Boris Johnson officially launched the campaign for his Conservative party leadership bid on Wednesday, July 12th. The former mayor of London and Foreign Secretary is the frontrunner in the race to become Theresa May’s successor, according to bookmakers. Home Secretary Sajid Javid and Johnson have brought up the rear in the contest, the last of ten candidates to officially launch their campaigns for the job of Conservative party leader and prime minister ahead of the first ballot of Conservative MPs the following day.
Candidates have been declaring their intentions on political issues and appearing on talk shows and other programmes for weeks. Today’s launch event, dubbed “Back Boris”, gave Johnson the opportunity to show his face after recent accusations that he was refusing to make media appearances. Chief Secretary to the Treasury Liz Truss defended Johnson, telling Radio 4's Today programme, "He has got nothing to hide. The important thing is he is talking to parliamentary colleagues."
The BBC’s political editor Laura Kuenssberg interpreted this fact as Johnson’s campaign staff spending their time “more valuably,” asking why you would do anything to mess up your advantage. As these are still early days in a contest that is likely to continue for weeks, it makes sense to try directly to get MPs on board, Kuenssberg reasons.
The only people able to vote on the next leader of the Conservative party will be its members. Party members will start the election process by voting on Thursday, June 13th but with a number of rounds to follow over the coming weeks until just two candidates remain and get put before the party membership.
Regarding his politics, Johnson said he was "not aiming for a no-deal outcome" but that leaving no deal on the table was a "vital tool of negotiation" and the UK "must do better than the current withdrawal agreement," the BBC reported.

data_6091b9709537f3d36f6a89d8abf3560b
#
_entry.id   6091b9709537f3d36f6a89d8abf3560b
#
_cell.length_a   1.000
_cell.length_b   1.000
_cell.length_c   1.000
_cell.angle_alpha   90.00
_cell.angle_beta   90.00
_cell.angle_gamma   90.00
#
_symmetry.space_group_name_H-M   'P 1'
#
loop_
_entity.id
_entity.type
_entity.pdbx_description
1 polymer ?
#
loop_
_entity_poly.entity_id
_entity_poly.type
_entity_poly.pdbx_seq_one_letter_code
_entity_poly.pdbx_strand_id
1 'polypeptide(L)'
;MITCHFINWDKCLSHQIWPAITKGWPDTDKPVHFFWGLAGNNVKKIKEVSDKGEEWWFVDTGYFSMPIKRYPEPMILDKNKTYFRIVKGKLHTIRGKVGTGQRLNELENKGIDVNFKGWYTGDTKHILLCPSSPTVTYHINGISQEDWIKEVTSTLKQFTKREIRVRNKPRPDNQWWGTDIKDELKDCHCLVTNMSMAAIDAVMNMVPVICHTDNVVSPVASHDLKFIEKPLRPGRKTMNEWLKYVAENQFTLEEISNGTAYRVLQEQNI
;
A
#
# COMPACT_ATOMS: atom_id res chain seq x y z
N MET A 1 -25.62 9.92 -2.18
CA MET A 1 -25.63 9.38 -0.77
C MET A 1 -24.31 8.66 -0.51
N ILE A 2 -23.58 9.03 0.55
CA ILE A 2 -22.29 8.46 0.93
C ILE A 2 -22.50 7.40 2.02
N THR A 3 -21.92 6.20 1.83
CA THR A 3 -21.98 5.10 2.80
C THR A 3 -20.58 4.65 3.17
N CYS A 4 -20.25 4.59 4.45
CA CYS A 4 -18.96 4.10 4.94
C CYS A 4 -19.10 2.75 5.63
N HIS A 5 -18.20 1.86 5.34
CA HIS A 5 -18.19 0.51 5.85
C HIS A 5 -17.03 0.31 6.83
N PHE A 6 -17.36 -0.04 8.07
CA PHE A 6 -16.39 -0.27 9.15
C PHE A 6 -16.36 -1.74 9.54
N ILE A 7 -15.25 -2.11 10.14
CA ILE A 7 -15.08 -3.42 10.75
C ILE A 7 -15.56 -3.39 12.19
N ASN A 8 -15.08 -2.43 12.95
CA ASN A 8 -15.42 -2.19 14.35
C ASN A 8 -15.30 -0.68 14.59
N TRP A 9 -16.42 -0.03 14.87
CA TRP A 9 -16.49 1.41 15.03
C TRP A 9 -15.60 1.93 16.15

Johnson was criticised by the media for taking only six questions from the press during the launch event, in which he was described as having avoided clear responses. Supporters, however, said he was professional and a candidate for unity.
By keeping answers vague and presenting himself as slightly more serious than usual, he seemed to have pleased his team and might have convinced his party colleagues that he is the politician with most appeal to the mainstream. Repeatedly pointing to his record as mayor of London, Johnson claimed he could “deliver prosperity while raising standards for everyone,” the Guardian’s political correspondent, Andrew Sparrow, concluded.
Other political journalists agreed with Sparrow’s impression that Johnson’s launch was about being “business-like,” as Stuart Miller from Buzzfeed put it. ITV’s Robert Peston saw Johnson’s “bandwagon” rolling on and his supporters “thrilled” but found Johnson’s appearance “uncharacteristically dull.” This was a point backed by the Financial Times’s Sebastian Payne, who wrote that Johnson’s “professionalised, even slightly dull, performance will have pleased his supporters and campaign team.”
Some of the rival candidates, including Rory Stewart and Matt Hancock, have said that they would not approve of an exit from the European Union without some sort of agreement, as leaving without a deal would cause economic disruption.